Saturday, November 15, 2008

Thinking about Advisors

Ambivalent Academic's post from a while back led me to think about my advisor, and what our long relationship has been like, and what our individual personalities and situations have brought to the table. It really is a relationship fraught with twists and turns because of, partly, how long the relationship lasts, and the implied mentor/apprentice aspect that goes along with it.

My advisor is a really nice man. He just is. There's really nothing asshole-y about him, which is part of why I am really lucky to have him. He is known for his integrity and his...well, just his goodness. But this doesn't meant sometimes he doesn't pull a dick move - but this is because of his life or personality quirk, not from malice. Since you are with your advisor for years, even the nicest people can have a difficult relationship, I think, when you work so tightly together.

So, I feel like some of the difficulties I have sometimes with my advisor stem from my own lack of confidence. I'm kind of bipolar when it comes to confidence -- at a fundamental level, I think I am a rockstar, but at the same time I also think I really suck. I cannot explain how I can hold these two beliefs at the exact same time, but I often do. So, this whole thing about impostor syndrome - I've felt it. Many times. Only to then chide myself and say, "Whatever, you're here because you're a rockstar, not because you're an impostor." And then the feeling will go away. For a while.

Basically, the difficulties I have all fall under the same theme -- I feel like my advisor doesn't care about what I am doing because it is uninteresting and it sucks. The reasons I feel this way, though, are often wildly concocted in my head.

Example: Advisor doesn't want to read my prelim paper before I turn it in. The reason? Probably because I handed him my final version a few hours before I had to turn it in (I was young and naive, this was very early in grad school.) His response, "Well, if I read it, is it going to make a difference?" Valid point. However, I was so young and stressed and from my perspective, if he read it and had contributions, I would have a few hours to try to fix them. So when he basically was like, "whatever." I was crushed. In hindsight, I obviously should have given him a copy earlier (though I had provided rough drafts previously, this was my first totally complete submission). Conclusion - was it wrong of me to hope that my advisor cared enough about my education to read the paper that would decide whether I got to stay in grad school? No. Was it wrong of him to blow me off when I gave it to him hours before the deadline, because he has stuff to do too? No.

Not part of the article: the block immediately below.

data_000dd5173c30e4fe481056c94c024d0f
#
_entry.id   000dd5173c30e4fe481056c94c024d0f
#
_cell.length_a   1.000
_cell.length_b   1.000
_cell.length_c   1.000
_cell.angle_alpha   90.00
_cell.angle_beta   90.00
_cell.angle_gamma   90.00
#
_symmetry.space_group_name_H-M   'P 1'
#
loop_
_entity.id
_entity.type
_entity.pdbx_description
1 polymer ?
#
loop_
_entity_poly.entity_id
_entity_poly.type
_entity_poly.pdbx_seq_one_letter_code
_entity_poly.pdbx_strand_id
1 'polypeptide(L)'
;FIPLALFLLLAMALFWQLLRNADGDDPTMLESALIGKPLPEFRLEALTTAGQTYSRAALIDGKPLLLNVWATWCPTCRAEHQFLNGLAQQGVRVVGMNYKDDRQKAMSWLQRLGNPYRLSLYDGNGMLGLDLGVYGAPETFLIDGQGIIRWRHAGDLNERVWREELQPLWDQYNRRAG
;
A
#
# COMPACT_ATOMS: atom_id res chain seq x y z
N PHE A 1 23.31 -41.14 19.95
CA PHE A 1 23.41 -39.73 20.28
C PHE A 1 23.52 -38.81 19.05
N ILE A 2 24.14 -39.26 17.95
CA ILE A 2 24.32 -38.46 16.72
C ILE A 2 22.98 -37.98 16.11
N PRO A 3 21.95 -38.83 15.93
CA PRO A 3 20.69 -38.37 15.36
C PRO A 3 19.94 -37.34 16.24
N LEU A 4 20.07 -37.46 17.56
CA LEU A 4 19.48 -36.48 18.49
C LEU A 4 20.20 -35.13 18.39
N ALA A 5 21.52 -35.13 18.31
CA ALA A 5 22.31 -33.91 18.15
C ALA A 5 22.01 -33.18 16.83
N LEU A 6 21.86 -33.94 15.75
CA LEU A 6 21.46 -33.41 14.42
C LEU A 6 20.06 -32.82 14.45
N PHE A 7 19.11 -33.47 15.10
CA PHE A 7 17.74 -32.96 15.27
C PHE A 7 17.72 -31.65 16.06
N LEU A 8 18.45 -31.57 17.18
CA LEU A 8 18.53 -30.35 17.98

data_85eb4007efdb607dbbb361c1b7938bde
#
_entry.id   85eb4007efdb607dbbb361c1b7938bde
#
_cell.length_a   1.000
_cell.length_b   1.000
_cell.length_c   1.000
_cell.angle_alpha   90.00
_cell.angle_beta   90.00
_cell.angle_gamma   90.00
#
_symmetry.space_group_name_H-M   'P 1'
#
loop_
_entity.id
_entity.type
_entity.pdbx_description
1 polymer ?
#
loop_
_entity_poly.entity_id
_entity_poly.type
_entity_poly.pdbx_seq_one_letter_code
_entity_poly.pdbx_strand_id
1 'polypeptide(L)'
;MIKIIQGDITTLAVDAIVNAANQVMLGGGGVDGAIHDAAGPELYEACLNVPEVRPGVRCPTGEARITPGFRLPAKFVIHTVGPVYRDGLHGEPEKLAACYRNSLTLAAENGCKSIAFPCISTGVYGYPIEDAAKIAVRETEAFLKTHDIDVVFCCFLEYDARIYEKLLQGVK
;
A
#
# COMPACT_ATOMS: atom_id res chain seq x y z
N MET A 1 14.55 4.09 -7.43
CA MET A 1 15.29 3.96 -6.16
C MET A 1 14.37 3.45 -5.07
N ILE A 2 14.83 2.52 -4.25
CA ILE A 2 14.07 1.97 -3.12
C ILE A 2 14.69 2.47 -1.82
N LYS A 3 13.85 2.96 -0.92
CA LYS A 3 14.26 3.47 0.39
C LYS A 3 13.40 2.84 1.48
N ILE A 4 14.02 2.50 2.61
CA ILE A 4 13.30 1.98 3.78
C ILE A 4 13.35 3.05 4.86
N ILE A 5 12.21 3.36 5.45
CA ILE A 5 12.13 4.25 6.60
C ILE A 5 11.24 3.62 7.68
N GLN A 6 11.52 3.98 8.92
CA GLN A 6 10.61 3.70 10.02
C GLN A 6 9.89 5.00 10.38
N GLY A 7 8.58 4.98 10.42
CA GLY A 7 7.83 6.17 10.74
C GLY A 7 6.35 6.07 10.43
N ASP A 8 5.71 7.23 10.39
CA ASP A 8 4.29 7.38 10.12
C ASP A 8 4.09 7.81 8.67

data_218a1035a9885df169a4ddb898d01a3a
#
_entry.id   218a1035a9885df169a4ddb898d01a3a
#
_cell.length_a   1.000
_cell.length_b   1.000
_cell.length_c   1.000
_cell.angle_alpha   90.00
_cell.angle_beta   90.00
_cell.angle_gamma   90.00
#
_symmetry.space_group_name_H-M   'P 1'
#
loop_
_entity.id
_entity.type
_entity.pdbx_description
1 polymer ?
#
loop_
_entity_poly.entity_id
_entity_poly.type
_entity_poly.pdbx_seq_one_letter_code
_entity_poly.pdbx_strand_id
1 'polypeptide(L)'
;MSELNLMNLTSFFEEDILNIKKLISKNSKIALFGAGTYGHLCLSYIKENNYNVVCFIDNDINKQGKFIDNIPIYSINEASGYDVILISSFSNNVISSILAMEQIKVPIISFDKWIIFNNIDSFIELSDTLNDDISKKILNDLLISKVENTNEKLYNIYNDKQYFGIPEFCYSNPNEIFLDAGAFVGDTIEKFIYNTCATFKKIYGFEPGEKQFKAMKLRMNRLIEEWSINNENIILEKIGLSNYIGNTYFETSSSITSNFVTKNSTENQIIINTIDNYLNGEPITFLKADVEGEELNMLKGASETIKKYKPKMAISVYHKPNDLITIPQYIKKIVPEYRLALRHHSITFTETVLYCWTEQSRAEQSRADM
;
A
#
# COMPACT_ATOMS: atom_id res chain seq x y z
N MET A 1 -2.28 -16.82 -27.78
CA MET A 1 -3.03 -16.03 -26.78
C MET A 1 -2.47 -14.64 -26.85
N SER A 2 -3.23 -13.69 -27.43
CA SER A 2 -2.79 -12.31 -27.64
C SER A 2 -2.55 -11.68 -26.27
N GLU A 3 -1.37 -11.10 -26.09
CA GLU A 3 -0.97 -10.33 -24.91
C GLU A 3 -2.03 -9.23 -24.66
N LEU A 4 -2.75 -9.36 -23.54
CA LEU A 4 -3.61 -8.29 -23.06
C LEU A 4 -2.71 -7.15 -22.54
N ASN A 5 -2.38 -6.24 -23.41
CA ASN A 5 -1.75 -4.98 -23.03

Example: My advisor often tells me he doesn't have time to help me with a paper draft, or doesn't remember the exact details of something I'm doing, or this, or that, or this or that. Things which I have come to expect from a person who has a job, a life, a family, and other students to manage. But in the beginning, I always convinced myself that he didn't care about my work. My evidence? Well, since I've been funded by external foundations for most of my career, I have been largely free for my advisor. So, his financial investment in my work has been low. I convinced myself that had I been a non-fellowship student and he would have had to pay for me, he would have dumped me long ago. That it was in his best interests to get whatever marginal crap I could come up with because he didn't have to pay for it.

Think about that for a minute, how fucked up is it that I convinced myself that I sucked BECAUSE I won awards? That's talent, ladies and gents.

So, when he told me (yet again), for a paper that I needed some help with, that he didn't have time to help me, I was so mad I nearly cried. By this point in my career, I was more used to it, but this time it just crushed me, I can't really explain why. I complained bitterly to my friend, who said, "Maybe it's because he thinks you can do a good job on your own, so he doesn't feel like he has to help you in order for you to be successful."